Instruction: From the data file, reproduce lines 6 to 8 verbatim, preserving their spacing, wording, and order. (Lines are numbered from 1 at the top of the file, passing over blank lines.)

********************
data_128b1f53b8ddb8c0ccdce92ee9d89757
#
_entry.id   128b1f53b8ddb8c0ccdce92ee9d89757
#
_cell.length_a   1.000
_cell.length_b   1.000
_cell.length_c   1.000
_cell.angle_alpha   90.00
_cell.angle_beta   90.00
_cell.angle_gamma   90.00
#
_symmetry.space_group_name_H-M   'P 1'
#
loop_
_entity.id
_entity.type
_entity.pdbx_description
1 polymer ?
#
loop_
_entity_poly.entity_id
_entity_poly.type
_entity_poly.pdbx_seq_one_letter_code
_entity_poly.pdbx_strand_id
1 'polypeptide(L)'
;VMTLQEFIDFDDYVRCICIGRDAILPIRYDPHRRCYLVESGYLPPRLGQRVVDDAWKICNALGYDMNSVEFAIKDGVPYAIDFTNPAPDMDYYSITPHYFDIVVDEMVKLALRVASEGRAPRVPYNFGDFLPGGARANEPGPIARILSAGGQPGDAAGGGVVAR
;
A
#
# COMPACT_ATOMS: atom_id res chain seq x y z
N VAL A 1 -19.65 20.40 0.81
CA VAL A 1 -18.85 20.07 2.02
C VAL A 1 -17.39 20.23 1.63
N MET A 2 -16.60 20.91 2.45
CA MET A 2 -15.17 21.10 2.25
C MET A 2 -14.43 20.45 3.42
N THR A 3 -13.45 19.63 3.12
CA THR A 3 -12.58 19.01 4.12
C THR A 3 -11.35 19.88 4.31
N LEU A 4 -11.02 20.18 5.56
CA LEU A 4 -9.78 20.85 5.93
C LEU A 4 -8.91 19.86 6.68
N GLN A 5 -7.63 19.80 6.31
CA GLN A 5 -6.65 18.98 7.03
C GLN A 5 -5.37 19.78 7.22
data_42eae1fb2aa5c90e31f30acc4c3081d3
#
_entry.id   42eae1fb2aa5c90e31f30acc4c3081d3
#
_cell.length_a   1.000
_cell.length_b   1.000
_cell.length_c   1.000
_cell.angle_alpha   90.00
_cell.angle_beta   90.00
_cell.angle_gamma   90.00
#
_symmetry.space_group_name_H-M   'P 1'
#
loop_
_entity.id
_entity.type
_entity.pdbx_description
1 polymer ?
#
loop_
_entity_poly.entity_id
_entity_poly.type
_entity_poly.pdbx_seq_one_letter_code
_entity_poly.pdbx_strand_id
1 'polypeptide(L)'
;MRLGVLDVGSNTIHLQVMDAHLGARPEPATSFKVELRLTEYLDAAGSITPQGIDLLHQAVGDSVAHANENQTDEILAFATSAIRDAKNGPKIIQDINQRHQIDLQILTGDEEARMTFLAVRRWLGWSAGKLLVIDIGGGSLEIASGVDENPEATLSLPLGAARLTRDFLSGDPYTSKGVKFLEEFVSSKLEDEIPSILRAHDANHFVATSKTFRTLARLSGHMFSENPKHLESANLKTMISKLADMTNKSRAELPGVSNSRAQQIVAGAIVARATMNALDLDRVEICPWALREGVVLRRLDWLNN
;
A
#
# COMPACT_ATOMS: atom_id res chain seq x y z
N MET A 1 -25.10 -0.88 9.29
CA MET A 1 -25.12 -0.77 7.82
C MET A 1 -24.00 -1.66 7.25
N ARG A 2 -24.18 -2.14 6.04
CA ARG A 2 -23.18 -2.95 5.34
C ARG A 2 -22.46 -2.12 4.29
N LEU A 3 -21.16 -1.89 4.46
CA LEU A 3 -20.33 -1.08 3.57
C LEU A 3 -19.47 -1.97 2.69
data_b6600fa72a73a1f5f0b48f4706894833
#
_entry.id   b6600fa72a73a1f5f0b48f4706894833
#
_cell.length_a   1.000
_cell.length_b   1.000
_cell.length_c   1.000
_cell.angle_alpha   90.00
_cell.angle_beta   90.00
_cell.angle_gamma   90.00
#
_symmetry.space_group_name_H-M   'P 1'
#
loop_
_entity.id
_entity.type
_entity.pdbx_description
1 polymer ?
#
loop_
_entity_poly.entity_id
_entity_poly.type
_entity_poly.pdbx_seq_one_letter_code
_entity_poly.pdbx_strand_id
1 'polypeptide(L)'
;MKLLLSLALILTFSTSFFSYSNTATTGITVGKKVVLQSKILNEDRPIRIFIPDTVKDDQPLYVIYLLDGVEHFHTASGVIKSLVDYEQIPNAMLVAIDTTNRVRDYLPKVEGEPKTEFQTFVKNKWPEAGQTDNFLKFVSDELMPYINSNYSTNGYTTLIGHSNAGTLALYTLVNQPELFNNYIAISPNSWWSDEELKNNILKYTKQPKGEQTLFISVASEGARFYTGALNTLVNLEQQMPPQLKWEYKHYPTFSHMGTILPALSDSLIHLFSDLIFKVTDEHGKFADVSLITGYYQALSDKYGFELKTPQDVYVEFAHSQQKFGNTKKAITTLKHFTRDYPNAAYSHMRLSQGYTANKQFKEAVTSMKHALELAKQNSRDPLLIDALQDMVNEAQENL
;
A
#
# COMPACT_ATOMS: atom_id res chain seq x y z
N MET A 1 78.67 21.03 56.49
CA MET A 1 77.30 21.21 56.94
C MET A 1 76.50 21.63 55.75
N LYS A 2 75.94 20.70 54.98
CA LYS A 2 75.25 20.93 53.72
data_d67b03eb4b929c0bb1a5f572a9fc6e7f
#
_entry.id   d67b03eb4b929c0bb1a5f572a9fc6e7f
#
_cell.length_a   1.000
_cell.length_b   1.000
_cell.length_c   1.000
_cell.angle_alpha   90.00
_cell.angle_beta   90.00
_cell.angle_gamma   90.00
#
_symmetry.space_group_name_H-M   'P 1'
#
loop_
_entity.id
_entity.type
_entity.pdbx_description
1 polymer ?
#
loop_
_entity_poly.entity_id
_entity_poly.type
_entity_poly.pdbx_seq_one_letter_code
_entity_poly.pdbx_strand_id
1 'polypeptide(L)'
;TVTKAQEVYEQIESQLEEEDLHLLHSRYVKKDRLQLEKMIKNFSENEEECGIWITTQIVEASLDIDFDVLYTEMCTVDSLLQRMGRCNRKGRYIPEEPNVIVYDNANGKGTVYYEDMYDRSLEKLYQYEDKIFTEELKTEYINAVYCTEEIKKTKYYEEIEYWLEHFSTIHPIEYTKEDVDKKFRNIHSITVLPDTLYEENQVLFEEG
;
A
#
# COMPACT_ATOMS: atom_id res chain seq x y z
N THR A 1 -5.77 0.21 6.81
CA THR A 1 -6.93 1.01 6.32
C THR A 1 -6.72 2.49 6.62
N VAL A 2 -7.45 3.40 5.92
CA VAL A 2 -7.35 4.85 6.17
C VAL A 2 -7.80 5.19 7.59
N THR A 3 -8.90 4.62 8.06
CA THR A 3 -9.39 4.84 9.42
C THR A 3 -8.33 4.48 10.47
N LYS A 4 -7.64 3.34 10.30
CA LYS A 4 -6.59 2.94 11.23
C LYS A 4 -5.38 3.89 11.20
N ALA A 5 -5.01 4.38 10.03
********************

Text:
_cell.length_b   1.000
_cell.length_c   1.000
_cell.angle_alpha   90.00